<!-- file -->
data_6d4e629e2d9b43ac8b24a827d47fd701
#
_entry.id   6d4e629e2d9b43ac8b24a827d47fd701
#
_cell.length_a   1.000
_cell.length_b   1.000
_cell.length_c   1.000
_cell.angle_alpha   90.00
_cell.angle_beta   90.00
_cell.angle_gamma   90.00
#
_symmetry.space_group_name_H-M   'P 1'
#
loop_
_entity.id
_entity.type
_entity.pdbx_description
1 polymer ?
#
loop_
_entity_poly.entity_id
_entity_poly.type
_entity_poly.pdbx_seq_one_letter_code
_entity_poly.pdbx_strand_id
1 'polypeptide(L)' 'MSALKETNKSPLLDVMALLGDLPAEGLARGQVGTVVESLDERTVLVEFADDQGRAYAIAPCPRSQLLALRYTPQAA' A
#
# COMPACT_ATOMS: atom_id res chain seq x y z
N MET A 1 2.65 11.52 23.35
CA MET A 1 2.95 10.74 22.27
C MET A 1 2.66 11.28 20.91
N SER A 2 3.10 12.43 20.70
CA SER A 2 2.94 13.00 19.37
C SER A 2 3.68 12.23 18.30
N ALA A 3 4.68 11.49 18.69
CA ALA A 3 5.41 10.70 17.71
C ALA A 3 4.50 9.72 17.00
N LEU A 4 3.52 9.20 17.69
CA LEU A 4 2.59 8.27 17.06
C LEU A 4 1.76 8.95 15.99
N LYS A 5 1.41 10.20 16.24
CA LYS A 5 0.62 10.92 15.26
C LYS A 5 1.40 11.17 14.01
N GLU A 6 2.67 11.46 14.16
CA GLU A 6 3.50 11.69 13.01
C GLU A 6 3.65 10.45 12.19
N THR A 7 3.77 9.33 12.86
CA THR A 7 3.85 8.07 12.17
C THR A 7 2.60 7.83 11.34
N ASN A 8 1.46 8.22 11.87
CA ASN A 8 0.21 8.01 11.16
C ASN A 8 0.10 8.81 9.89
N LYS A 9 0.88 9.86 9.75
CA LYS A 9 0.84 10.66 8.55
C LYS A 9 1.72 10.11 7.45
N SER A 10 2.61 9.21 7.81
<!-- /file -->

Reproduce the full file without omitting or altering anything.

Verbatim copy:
data_6d4e629e2d9b43ac8b24a827d47fd701
#
_entry.id   6d4e629e2d9b43ac8b24a827d47fd701
#
_cell.length_a   1.000
_cell.length_b   1.000
_cell.length_c   1.000
_cell.angle_alpha   90.00
_cell.angle_beta   90.00
_cell.angle_gamma   90.00
#
_symmetry.space_group_name_H-M   'P 1'
#
loop_
_entity.id
_entity.type
_entity.pdbx_description
1 polymer ?
#
loop_
_entity_poly.entity_id
_entity_poly.type
_entity_poly.pdbx_seq_one_letter_code
_entity_poly.pdbx_strand_id
1 'polypeptide(L)' 'MSALKETNKSPLLDVMALLGDLPAEGLARGQVGTVVESLDERTVLVEFADDQGRAYAIAPCPRSQLLALRYTPQAA' A
#
# COMPACT_ATOMS: atom_id res chain seq x y z
N MET A 1 2.65 11.52 23.35
CA MET A 1 2.95 10.74 22.27
C MET A 1 2.66 11.28 20.91
N SER A 2 3.10 12.43 20.70
CA SER A 2 2.94 13.00 19.37
C SER A 2 3.68 12.23 18.30
N ALA A 3 4.68 11.49 18.69
CA ALA A 3 5.41 10.70 17.71
C ALA A 3 4.50 9.72 17.00
N LEU A 4 3.52 9.20 17.69
CA LEU A 4 2.59 8.27 17.06
C LEU A 4 1.76 8.95 15.99
N LYS A 5 1.41 10.20 16.24
CA LYS A 5 0.62 10.92 15.26
C LYS A 5 1.40 11.17 14.01
N GLU A 6 2.67 11.46 14.16
CA GLU A 6 3.50 11.69 13.01
C GLU A 6 3.65 10.45 12.19
N THR A 7 3.77 9.33 12.86
CA THR A 7 3.85 8.07 12.17
C THR A 7 2.60 7.83 11.34
N ASN A 8 1.46 8.22 11.87
CA ASN A 8 0.21 8.01 11.16
C ASN A 8 0.10 8.81 9.89
N LYS A 9 0.88 9.86 9.75
CA LYS A 9 0.84 10.66 8.55
C LYS A 9 1.72 10.11 7.45
N SER A 10 2.61 9.21 7.81